I have been putting off this review for a while, not because I dislike this artist, far from it, but simply because, with well over three hours of music to consider, the scale of the undertaking seemed so daunting.
To save myself time now, and to avoid repeating myself on biographical information, I can refer you to my review of the three albums re-released by Fire Records in September 2016: Superseeder, Sprawl and It Just Is.
Fire are also responsible for this latest batch of three reissued albums that were produced on white, purple and transparent vinyl for Record Store Day 2017 to mark the band's 30th Anniversary.
The Bevis Frond is, it should be said, not a band at all but the work of Nick Saloman; a prolific one man record industry, like a stoner UK version of Jandek.
'The Auntie Winnie Album' was initially released in 1989 on Reckless Records with a companion piece - ‘Bevis Through The Looking Glass’ (a signed limited-edition record of 500 copies). It contains previously unreleased material from Saloman's extensive archives.
Always good on song titles, 'Winnie' includes Malvolio's Dream Journey To Pikes and Automatic Bomb Virgins. A ten and half minute freak out of City Of The Sun is the longest tune.
The Looking Glass record also features two sprawling cuts 1970 Home Improvement (13:52) and The Shrine (19:39) as well as snappier pieces like Express Man and I Can’t Get Into Your Scene. One novelty item is the closing track, Alistair Jones, a home demo recorded in 1967 when Nick was just 14 years old.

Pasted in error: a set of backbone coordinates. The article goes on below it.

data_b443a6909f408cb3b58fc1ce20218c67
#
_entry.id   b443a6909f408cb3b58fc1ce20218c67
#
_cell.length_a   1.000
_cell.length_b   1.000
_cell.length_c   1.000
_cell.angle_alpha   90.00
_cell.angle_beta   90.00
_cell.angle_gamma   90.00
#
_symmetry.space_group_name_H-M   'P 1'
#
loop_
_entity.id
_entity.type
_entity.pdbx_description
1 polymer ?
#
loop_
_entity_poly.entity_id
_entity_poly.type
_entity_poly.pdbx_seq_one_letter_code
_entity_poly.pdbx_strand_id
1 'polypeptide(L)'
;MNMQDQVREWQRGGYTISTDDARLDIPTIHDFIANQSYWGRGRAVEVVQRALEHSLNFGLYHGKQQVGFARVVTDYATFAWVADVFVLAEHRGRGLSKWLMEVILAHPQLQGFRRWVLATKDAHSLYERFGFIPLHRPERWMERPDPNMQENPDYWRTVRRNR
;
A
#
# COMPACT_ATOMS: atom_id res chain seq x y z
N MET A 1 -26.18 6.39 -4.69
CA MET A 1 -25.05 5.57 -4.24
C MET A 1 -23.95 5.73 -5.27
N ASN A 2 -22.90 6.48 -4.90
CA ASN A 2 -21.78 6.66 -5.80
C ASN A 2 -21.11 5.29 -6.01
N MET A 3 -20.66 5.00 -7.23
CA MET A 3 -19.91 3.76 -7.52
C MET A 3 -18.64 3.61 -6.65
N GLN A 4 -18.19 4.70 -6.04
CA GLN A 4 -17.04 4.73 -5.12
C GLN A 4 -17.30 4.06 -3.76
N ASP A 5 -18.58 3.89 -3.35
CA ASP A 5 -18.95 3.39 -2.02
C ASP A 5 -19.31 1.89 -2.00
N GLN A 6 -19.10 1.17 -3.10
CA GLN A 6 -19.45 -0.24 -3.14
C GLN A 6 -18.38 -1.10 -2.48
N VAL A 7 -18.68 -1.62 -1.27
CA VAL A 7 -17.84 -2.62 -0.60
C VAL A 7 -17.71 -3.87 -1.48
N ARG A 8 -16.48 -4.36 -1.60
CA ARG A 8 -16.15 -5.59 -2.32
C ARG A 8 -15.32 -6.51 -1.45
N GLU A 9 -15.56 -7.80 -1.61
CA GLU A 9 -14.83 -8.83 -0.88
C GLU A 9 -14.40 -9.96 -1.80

While the tracks on these two records were not originally recorded with a specific album in mind, Triptych is Saloman's official third album. By his standards it's a more disciplined work and ranks as one of the picks of his impressive discography.
It contains Lights Are Changing, possibly his best known song largely because it has been covered by Mary Lou Lord and others. There's also a playful one and a half minute version of Hey Joe as a tribute to his hero Jimi Hendrix.
The majority of tracks (e.g. Nowhere Fast and Still Couldn’t See Her) are short and punchy enough to qualify as garage punk rather than the generally more accurate label of psych-rock. However, this uncharacteristic self control breaks down with Tangerine Infringement Beak, a monster near 20 minute track with freaky lyrics ("outta sight, outta mind outta my head") that Julian Cope would be proud of.
If you were investing in vinyl, Tryptych is without doubt the best of these three re-releases but I'm fast reaching the conclusion that all and any of The Bevis Frond catalogue could be convincingly classed as essential.